Damage From Hurricane Isaac? Here's How The Insurance Claim Process Works
I.I.I. Has Tips to Prepare for an Insurance Adjuster's Visit
NEW YORK, Sept. 4, 2012 /PRNewswire-USNewswire/ -- Insurance claims adjusters are arriving in areas damaged by Hurricane Isaac, ready to assist people and get them back quickly on the path to recovery. If you have storm damage, the first step is to contact your insurance company or agent and report it, says the Insurance Information Institute (I.I.I.).
You'll want to find out whether the damage is covered under the terms of your insurance policy and, if so, how long it will take to process your claim. Then you'll want to prepare for the claims adjuster's visit.
An adjuster is an insurance professional trained and licensed by the state to assess damage. The adjuster can be a staff adjuster who works exclusively for your insurance company or an independent adjuster working on a temporary basis for your insurance company and possibly others as well. Typically, when there is a high volume of claims from a natural disaster, insurance companies activate agreements with established independent adjusting companies in order to promptly serve their policyholders.
After you report your claim, the insurance company will either send you a Proof of Loss form or schedule an appointment to have the damage inspected. In either case, in general, the more information you have about your damage the faster your claim will be settled.
Keep in mind that insurance companies do not necessarily handle claims in the order in which they are received, so if you phoned in your claim while the winds were still blowing, that does not put you at the head of the line. Claims visits are arranged by the severity of the damage, so it is important to provide your insurer with an accurate description of your property damage. Policyholders who have been most severely impacted or have immediate financial or safety concerns will be a priority for the insurance company as well as those with a family member with special needs.
To help organize your disaster recovery, prepare an inventory of all damaged or destroyed items to give to the adjuster. Additionally, keep all your receipts, including what you spend to make temporary repairs to protect your property from further damage and any additional expenses incurred while living away from your home.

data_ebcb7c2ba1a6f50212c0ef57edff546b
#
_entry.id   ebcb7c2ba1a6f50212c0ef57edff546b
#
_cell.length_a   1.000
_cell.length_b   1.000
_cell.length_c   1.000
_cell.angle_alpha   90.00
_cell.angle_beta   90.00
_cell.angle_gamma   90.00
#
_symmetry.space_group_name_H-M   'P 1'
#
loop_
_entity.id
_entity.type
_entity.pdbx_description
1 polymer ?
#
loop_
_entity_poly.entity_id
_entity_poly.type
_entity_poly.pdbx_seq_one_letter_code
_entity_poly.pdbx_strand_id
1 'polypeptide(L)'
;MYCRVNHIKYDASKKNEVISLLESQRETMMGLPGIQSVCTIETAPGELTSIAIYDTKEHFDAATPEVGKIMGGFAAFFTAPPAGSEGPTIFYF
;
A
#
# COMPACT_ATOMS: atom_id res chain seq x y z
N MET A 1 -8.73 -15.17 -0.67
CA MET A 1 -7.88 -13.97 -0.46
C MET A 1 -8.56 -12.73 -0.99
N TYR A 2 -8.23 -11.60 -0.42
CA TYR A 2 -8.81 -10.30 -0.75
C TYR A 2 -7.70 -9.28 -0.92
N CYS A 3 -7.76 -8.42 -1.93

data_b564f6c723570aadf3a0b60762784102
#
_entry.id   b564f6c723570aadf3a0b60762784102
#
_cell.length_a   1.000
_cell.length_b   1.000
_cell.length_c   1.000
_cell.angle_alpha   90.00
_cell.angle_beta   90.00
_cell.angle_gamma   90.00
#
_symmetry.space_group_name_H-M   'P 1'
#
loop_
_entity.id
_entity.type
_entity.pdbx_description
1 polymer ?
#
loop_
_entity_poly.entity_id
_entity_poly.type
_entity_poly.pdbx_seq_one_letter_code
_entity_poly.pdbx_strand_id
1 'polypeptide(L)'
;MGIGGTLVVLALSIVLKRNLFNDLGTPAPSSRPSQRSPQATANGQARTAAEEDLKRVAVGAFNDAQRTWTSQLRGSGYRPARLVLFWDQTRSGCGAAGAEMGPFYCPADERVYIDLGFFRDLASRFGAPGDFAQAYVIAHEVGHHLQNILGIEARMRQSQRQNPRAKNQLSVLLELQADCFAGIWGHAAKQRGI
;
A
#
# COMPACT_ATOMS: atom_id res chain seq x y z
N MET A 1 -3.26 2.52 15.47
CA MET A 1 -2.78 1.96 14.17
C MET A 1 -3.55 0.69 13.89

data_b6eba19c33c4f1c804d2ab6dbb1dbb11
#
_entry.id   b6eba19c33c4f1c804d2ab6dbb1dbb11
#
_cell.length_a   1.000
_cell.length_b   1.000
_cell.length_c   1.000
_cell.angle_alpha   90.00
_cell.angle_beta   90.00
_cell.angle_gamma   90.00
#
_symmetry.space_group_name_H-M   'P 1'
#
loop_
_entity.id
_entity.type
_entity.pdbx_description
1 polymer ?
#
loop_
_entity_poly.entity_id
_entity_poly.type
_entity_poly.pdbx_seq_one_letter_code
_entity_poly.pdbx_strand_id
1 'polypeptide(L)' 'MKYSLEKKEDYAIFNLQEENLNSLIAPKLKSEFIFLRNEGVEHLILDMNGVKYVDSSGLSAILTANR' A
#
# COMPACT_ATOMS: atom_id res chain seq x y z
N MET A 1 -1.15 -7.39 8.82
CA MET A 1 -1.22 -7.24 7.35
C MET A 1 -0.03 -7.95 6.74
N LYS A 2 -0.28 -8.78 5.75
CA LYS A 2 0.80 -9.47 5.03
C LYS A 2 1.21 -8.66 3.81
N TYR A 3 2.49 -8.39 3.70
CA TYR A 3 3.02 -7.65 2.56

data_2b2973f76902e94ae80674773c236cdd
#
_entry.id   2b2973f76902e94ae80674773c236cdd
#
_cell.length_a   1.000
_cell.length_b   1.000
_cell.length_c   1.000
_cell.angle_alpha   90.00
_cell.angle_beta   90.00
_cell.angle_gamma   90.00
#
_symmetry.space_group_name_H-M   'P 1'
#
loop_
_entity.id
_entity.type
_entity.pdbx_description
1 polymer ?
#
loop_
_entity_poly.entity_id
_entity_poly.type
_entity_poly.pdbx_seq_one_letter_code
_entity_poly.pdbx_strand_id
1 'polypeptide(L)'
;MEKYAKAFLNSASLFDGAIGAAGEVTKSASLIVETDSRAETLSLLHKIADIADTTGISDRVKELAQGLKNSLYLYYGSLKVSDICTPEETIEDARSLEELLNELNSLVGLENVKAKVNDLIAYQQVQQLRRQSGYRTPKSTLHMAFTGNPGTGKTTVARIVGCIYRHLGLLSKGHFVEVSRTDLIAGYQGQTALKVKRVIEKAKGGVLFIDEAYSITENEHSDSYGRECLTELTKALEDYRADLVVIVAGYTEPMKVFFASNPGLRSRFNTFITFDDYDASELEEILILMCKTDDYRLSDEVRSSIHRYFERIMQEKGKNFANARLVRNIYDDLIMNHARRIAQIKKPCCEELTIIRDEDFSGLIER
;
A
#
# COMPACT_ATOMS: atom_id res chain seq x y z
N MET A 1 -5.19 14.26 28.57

Those receipts are part of the total claims settlement, and you can submit them for reimbursement. Keep copies of everything, including the paperwork your insurance company gives you. Record the names and phone numbers of everyone you speak with – a step that is important if your insurer sends more than one adjuster to view your property.
Many claims adjusters have special disaster recovery expertise, and it is common for insurance companies to deploy these individual experts for complex claims, such as those involving considerable structural damage due to wind, damage due to flooding and the destruction of a majority of personal property within the home. If your car was damaged by the storm, an adjuster with an expertise in auto insurance may also be sent to your home.
In these cases, more than one adjuster may schedule a visit to inspect your property. The benefit of this approach is to give policyholders the most accurate and complete damage assessment. There is no charge to policyholders for claims experts who assess damage on behalf of your insurer. These costs are covered in the annual premium you pay.